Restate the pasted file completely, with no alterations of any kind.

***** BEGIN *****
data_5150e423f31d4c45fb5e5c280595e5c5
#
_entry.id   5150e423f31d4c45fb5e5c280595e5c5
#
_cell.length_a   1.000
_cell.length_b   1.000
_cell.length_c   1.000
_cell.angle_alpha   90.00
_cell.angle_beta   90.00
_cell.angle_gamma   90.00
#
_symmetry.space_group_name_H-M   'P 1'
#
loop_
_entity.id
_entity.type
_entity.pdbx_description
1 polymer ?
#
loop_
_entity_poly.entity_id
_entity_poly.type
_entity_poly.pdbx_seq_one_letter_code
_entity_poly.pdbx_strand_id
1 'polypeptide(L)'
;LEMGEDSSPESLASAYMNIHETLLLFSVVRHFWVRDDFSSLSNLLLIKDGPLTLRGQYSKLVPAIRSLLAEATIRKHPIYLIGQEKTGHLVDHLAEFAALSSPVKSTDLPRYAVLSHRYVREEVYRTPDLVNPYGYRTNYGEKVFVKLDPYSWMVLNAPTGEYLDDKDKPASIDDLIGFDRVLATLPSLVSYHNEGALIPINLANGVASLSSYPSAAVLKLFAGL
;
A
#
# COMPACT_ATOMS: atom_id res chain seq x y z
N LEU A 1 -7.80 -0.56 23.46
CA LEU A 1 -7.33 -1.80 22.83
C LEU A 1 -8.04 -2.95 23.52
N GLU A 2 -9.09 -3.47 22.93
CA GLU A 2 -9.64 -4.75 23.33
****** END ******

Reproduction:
data_5150e423f31d4c45fb5e5c280595e5c5
#
_entry.id   5150e423f31d4c45fb5e5c280595e5c5
#
_cell.length_a   1.000
_cell.length_b   1.000
_cell.length_c   1.000
_cell.angle_alpha   90.00
_cell.angle_beta   90.00
_cell.angle_gamma   90.00
#
_symmetry.space_group_name_H-M   'P 1'
#
loop_
_entity.id
_entity.type
_entity.pdbx_description
1 polymer ?
#
loop_
_entity_poly.entity_id
_entity_poly.type
_entity_poly.pdbx_seq_one_letter_code
_entity_poly.pdbx_strand_id
1 'polypeptide(L)'
;LEMGEDSSPESLASAYMNIHETLLLFSVVRHFWVRDDFSSLSNLLLIKDGPLTLRGQYSKLVPAIRSLLAEATIRKHPIYLIGQEKTGHLVDHLAEFAALSSPVKSTDLPRYAVLSHRYVREEVYRTPDLVNPYGYRTNYGEKVFVKLDPYSWMVLNAPTGEYLDDKDKPASIDDLIGFDRVLATLPSLVSYHNEGALIPINLANGVASLSSYPSAAVLKLFAGL
;
A
#
# COMPACT_ATOMS: atom_id res chain seq x y z
N LEU A 1 -7.80 -0.56 23.46
CA LEU A 1 -7.33 -1.80 22.83
C LEU A 1 -8.04 -2.95 23.52
N GLU A 2 -9.09 -3.47 22.93
CA GLU A 2 -9.64 -4.75 23.33